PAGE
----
Journal kept by William W. Dwier, acting carpenter, aboard the Steam Sloop Wyoming during the United States Civil War. The ship was sent to the Pacific to search for the CSS Alabama. Dwier describes day-to-day life on board the ship in the Pacific, maintenance, and repairs required after hitting rocks or coral reefs. The ship traveled through the Straits of Bernadino to the Phillippines, to China, and to Japan. In China, the ship made port in Macao, Shanghai, Ningpo (where the ship was sent to protect American inhabitants in case of battle), Amoy. A description of the Wyoming’s participation in the battle of Shimonoseki with the Japanese on July 16, 1863. In the journal, Dwier frequently mentions ships that they pass, the scenery, the weather, illness (particularly cholera), supplies brought on board (especially coal), and purchases he made in ports. He only occasionally mentions military events taking place in the North and South of the United States of America.(Note: Beginning at page 164 of the page turner, the pages are inverted. Researchers may want to download the entire manuscript and rotate the affected pages for easier viewing.)
Logbook of the merchant ship United States recording a voyage from Havana to Gibraltar, including list of cargo received in port at Havana, Nov. 17, 1829 – Feb. 18, 1830; also log of voyage from Cadiz to Trieste, April 16, 1830 – May 23, 1830.
Log book and journal kept by William W. Dwier, acting carpenter, aboard the Steam Sloop Wyoming during the United States Civil War. The ship was sent to the Pacific to search for the CSS Alabama. The first part of this volume contains a log and documents the date, the days steaming, latitude, longitude, distance run, and remarks for most days from 1861 to 1864. On page 48, Dwier continues his journal (from volume 1) with the first entry describing the battle of Shimonoseki on July 16, 1863. The next entry is for September 17, 1863 and runs until July 23, 1864 when the voyage ended in Philadelphia. As in Dwier’s journal contained in Volume 1, these journal entries describe the weather and sailing conditions, port cities, and passing ships as the ship and crew traveled from Japan to Malaysia to South Africa to Saint Helena to Saint Thomas to Philadelphia.
Journal kept by Philadelphia merchant Benjamin Etting on voyages to Canton, China, 1822-25; 1831, 1835, and 1837. Entries remarking on weather, landmarks seen, length of passage. Volume also includes lengthy memorandum entitled, “Custom & manner of doing business in Canton,” which offers practical advice to American merchants dealing with Chinese pilots, manufacturers, government officials, et al.
(Note: the lengthy memorandum begins at the back of the volume and is inverted in relation to the journal. Researchers may wish to download all images and rotate for easier reading.)
Photocopy of 95 page typescript, in binder, with illustrations, including photo of Silge. The binder has a sticker on the front reading: Mein Tagebuch / by Arno Silge. The story of a German immigrant who makes an ‘illegal’ & difficult trek into the U. S. A. via Mexico in 1922. Written in German. There is also a title page, reading: Mein Tagebuch, St. Louis, Mo., September 1922. The beginning of the diary is dated 17 July 1921; and there is a postscript dated 6 June 1984 (p. 69). In 1921, Silge traveled to Mexico, via Amsterdam and Spain, in the hope of gaining entrance to the United States to see his brother: “Mein Plan war, nach Amerika zum Bruder zu gehen. Da es nicht möglich war, eine Einreiseerlaubnis vom Amerikanischen Konsul zu erhalten, so wollte ich über Mexico mich einschmuggeln oder versuchen, dort die Erlaubnis zu erhalten” (p. 4). The narrative begins in Saale. Except for the photo of Silge, the illustrations pertain to Mexico. The diary apparently ends when he was jailed in El Paso. The postscript says that he spent three weeks in prison in El Paso; wrote to his brother Walter, in Chicago, and his father, in Jacksonville, who in turn wrote to their senators, and to President Harding; and then he was released when a report arrived saying that he was an American citizen and should be released.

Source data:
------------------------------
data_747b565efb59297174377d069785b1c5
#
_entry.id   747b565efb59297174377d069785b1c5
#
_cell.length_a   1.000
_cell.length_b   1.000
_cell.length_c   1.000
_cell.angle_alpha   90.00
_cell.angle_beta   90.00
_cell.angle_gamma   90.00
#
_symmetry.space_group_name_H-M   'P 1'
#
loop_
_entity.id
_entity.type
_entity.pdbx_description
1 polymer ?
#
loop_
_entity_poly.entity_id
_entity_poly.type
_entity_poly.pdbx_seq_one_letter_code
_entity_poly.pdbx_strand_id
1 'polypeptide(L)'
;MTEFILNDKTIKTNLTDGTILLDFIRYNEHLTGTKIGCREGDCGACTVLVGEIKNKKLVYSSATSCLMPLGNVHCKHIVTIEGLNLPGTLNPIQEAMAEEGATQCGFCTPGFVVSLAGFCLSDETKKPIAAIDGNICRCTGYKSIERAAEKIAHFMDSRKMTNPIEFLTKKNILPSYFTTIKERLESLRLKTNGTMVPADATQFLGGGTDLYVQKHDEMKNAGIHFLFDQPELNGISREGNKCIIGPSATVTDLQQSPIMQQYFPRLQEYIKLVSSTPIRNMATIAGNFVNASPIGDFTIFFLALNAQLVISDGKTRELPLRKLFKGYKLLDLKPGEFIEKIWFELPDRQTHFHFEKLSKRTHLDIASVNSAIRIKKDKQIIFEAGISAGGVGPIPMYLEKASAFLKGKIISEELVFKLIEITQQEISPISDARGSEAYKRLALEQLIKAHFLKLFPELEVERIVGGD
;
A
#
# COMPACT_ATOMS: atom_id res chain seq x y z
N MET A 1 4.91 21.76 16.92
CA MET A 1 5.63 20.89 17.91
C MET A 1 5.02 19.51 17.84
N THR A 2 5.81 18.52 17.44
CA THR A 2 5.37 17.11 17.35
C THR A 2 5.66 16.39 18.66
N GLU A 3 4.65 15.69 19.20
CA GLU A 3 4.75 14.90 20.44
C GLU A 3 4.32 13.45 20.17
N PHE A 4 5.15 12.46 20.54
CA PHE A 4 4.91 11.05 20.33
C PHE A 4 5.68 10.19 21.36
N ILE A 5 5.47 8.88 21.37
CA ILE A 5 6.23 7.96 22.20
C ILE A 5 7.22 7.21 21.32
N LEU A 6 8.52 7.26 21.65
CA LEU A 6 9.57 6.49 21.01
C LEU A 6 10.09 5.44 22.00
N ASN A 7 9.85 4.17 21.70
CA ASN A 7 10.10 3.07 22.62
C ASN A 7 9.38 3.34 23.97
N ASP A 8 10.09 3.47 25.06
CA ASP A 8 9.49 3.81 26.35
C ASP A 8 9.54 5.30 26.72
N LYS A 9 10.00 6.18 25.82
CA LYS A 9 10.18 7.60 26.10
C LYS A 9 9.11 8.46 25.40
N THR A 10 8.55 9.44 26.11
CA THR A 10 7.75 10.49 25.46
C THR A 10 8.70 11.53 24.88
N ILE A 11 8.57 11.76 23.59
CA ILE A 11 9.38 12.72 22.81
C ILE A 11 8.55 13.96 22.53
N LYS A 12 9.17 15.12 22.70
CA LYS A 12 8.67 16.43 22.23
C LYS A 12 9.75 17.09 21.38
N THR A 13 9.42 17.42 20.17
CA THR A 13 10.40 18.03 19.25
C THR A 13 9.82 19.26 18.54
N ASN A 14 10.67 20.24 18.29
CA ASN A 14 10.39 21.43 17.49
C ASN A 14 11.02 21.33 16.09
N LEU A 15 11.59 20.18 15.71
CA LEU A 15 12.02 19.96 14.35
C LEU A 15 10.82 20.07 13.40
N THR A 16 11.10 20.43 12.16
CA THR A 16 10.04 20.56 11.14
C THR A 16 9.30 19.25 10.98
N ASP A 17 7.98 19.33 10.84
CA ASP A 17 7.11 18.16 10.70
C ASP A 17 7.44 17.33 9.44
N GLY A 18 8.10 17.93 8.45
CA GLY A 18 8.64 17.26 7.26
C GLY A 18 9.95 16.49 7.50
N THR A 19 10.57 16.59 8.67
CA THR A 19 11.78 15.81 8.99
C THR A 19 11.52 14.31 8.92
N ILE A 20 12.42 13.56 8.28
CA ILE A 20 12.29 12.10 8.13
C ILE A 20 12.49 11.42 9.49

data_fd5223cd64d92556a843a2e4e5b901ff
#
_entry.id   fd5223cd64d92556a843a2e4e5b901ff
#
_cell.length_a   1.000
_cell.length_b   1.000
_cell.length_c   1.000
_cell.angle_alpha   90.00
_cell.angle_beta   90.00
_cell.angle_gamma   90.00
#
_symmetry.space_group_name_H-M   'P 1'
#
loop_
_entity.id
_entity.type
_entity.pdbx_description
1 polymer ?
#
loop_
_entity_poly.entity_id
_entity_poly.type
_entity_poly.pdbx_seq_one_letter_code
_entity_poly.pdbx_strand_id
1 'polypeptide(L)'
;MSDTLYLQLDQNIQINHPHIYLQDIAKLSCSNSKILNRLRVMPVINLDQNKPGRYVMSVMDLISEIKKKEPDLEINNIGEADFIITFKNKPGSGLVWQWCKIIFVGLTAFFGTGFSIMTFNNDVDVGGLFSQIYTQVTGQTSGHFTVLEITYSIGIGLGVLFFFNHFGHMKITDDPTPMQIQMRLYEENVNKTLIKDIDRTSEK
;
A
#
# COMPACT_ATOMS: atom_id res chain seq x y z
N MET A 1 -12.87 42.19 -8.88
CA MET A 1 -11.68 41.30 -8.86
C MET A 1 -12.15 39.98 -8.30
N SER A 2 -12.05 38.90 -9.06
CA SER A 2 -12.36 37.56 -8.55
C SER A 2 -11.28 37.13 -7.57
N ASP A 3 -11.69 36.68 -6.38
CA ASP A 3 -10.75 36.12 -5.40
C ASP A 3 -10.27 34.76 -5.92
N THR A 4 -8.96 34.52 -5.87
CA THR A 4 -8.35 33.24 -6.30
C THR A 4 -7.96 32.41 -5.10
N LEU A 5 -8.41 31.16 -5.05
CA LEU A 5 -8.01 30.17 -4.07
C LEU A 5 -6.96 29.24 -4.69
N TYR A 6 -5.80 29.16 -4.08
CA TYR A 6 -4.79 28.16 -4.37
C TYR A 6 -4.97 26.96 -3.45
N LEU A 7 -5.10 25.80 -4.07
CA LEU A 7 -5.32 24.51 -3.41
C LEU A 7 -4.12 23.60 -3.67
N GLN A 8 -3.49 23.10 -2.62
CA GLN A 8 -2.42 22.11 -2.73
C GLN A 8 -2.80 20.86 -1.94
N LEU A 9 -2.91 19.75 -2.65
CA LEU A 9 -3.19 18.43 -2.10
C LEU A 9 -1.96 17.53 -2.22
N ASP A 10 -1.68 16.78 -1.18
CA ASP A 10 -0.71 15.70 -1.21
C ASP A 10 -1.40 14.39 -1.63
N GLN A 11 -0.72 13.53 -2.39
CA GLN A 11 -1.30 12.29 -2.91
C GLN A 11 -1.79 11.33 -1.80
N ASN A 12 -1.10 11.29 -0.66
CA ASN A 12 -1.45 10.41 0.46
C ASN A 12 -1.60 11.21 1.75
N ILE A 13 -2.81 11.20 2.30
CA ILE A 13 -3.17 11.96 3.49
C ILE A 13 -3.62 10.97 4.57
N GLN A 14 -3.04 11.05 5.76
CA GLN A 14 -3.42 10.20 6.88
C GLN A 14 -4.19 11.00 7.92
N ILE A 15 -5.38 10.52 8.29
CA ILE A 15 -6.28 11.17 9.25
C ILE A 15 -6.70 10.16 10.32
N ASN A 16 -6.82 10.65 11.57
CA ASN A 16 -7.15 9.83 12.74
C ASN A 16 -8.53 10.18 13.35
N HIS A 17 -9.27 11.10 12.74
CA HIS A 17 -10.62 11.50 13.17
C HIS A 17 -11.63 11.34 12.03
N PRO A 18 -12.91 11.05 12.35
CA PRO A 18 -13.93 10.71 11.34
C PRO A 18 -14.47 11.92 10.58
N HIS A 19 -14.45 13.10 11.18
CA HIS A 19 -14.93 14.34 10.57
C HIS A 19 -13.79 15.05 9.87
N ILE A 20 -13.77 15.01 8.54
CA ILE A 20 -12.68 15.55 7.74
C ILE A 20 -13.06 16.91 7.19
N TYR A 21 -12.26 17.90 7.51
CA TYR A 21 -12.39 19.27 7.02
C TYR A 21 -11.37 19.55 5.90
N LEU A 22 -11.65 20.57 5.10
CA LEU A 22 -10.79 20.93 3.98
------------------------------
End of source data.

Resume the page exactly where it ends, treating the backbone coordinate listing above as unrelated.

Continue reading German Society of Pennsylvania: Arno Silge Diary
A series of bound letters from Joseph Sansom, describing a trip he took with several other members of the Philadelphia Yearly Meeting to the Oneida Reservation in New York State in 1796.
Authors: Sansom,Joseph, 1765 or 6-1826
Call number: MC 1008, Box 23, Folder 4 (Haverford, Special Collections, Haverford College)
Publisher: Special Collections, Haverford College
Language: Primary language: English.
Place: New York (State)
Names: Sansom, Joseph, 1765 or 6-1826; Rowland, Isiah; Cooper, James; Pierce, John
Subjects topical: Society of Friends — Indian affairs, Indians of North America — History, Philadelphia Yearly Meeting of the Religious Society of Friends–Indian Committee, Five Nations, Oneida Indians
Subjects geographic: New York (State)
Genres: letter books